China expects to deliver 1,000 CR929 aircraft by 2045

COMAC’s chief designer Chen Yingchun said the outlook for the twin-engine wide-body aircraft is ‘bright’

Despite Western suspicion, the CR929 wide-body jet program would be making great strides, according to COMAC chief designer Chen Yingchun. During an aviation summit in Hangzhou, the executive of the state-owned commercial aircraft company predicted that the CR929 is expected to deliver about 1,000 units between 2023 and 2045, double the volume originally forecast.

The optimism comes from studies that show the wide-body jets will have a demand for 10,000 units in that time interval, almost 20% in China and Russia, which is a partnership in CRAIC, a joint venture formed between COMAC and UAC.

At 63.3 meters long, 61.2 meters wingspan and 18 meters high, the CR929 will be similar in size to a Boeing 787. The smaller variant CR929-600 will be able to carry 280 passengers over distances of 12,000 km.

According to Yingchun, the largest passenger plane ever developed in China will have a state-of-the-art avionics suite and a structure that will use composite materials in more than 50% of its components in addition to another 15% in titanium alloys, which are more resistant and lighter.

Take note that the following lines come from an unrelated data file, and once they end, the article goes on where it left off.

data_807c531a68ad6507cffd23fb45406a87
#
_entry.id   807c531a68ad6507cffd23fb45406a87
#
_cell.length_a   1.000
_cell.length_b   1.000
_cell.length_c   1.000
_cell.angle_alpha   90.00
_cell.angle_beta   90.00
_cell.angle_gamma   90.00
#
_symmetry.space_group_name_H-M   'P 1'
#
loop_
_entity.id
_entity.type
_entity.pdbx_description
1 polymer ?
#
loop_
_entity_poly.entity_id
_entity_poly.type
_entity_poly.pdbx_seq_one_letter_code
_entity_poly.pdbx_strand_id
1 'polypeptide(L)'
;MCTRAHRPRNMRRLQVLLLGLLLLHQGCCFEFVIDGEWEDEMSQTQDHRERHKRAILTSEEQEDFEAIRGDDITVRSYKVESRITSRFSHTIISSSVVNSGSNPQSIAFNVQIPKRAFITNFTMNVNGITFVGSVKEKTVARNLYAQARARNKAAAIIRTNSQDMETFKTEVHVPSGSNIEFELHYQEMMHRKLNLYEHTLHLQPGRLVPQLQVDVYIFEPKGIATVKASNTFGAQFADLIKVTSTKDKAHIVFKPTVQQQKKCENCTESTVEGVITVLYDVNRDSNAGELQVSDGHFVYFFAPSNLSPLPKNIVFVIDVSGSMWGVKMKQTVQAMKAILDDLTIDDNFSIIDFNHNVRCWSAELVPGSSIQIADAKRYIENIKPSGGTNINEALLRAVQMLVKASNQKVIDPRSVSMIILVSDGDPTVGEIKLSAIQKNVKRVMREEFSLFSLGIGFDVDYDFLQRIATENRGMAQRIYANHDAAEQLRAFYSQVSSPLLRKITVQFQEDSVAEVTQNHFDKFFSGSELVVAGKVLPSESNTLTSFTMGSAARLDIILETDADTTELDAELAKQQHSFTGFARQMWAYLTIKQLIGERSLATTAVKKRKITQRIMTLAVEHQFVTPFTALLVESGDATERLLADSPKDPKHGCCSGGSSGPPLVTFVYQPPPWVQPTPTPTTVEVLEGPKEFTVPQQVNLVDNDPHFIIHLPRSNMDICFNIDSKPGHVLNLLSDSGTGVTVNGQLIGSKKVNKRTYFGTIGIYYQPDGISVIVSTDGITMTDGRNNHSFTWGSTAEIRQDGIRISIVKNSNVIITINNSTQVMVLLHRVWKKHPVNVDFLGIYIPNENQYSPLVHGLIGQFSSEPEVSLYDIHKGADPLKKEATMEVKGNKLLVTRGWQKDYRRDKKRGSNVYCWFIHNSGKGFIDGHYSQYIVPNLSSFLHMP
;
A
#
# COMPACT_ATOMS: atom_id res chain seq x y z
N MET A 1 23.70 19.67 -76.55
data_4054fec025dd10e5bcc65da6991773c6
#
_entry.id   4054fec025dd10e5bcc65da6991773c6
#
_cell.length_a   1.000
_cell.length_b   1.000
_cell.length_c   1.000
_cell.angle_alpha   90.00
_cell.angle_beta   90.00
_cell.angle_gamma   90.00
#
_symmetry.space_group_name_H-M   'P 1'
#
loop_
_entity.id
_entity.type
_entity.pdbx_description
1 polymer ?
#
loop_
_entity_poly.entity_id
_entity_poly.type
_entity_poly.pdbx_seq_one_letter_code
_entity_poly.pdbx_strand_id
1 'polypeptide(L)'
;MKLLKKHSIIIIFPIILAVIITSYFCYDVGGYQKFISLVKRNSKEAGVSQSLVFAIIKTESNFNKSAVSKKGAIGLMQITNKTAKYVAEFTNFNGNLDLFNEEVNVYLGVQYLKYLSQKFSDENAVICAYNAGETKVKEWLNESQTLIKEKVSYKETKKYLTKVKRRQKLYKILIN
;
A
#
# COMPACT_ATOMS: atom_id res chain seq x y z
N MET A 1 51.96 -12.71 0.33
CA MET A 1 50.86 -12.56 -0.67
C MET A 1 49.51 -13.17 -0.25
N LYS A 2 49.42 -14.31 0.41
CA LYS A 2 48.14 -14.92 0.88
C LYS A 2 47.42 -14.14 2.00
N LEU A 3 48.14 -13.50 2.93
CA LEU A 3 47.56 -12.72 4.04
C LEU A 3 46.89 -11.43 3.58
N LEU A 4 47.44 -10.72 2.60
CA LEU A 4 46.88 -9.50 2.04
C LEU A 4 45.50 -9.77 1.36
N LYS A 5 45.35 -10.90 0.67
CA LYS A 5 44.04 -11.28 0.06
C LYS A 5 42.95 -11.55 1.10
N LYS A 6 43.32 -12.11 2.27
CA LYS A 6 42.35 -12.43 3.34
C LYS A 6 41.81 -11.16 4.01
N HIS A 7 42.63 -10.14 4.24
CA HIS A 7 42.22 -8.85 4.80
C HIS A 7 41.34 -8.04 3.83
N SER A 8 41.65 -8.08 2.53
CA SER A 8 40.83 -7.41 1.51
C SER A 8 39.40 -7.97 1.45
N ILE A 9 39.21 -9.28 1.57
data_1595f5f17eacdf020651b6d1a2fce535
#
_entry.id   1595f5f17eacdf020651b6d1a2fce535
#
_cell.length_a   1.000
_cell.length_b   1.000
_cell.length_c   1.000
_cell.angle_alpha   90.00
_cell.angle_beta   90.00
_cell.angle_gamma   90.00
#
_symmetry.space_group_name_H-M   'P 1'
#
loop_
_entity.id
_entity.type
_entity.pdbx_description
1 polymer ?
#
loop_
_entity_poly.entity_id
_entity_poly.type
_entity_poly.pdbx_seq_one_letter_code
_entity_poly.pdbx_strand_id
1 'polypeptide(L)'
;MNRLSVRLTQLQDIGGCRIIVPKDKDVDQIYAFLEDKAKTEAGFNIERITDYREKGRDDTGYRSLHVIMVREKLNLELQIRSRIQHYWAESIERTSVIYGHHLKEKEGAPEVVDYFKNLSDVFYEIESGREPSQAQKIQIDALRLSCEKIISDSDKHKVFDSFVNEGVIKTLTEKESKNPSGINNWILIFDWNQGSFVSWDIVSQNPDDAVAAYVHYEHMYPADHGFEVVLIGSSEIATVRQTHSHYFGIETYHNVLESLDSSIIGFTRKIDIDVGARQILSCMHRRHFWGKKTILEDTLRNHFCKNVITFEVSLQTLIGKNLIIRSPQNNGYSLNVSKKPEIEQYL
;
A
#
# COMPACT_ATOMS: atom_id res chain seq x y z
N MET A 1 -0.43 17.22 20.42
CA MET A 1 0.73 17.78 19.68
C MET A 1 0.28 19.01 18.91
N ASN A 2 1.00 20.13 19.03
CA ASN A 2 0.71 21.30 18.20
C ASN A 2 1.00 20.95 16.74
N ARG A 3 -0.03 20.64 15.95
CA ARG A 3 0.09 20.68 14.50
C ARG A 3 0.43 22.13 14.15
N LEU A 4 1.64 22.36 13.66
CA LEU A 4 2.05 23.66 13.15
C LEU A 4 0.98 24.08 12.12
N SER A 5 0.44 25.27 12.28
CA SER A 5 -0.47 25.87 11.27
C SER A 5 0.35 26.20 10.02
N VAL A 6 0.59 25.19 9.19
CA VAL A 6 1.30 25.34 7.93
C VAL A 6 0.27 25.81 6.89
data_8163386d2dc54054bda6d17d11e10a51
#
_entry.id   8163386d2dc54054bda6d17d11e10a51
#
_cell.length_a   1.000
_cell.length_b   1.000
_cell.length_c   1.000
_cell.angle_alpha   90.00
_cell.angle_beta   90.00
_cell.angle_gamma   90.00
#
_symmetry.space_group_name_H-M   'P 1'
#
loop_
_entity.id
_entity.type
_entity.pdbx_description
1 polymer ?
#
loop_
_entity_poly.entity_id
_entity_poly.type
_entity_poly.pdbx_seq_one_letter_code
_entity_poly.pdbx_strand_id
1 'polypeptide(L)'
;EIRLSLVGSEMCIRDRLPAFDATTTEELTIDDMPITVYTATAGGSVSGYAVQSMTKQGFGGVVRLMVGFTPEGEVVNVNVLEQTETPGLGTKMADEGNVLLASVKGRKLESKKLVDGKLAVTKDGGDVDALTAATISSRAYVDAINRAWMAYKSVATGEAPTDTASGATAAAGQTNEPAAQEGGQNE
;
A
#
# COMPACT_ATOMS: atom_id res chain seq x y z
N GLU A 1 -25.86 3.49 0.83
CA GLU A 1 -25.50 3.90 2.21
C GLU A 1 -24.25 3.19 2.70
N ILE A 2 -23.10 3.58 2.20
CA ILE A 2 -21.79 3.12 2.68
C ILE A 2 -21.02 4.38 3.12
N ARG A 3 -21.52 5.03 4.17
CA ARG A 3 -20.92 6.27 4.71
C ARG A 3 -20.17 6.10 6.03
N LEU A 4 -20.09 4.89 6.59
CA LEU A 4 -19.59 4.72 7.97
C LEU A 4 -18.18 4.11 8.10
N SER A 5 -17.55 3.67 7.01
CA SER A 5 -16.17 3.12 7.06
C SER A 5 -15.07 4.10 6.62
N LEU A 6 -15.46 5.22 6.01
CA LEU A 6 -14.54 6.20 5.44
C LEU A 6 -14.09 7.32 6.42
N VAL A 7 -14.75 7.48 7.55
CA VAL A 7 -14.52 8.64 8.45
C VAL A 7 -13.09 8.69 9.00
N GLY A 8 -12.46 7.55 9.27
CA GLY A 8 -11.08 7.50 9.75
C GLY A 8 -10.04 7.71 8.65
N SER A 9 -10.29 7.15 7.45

The speech of the Chinese chief designer, however, has no real basis in the CR929 schedule. By estimating that the first planes will be delivered in just three years, it is clear that Chen Yingchun is ignoring several facts, including the complexity of developing and certifying an aircraft of this category.

Yingchun also overlooks the difficulty that COMAC faces in completing the design of the C919, a narrow-body similar to the A320, which is in the final stages and flight trials after years of delay. If the Chinese were optimistic, the same cannot be said of the Russians who expect to reduce investment in the project.

Rumors in recent months that the partnership could come to an end have been denied recently when two top executives from the Russian and Chinese governments met to strengthen the bond between the two countries. However, the impression remains that China only wants to obtain technical knowledge from the Russians, especially when handling composite materials, something that the C919 does not have.

China’s determination to create a family of aircraft equal to Boeing and Airbus and the potential of the Chinese aviation market show that the CR929 may one day become a reality even if it is just in one country.



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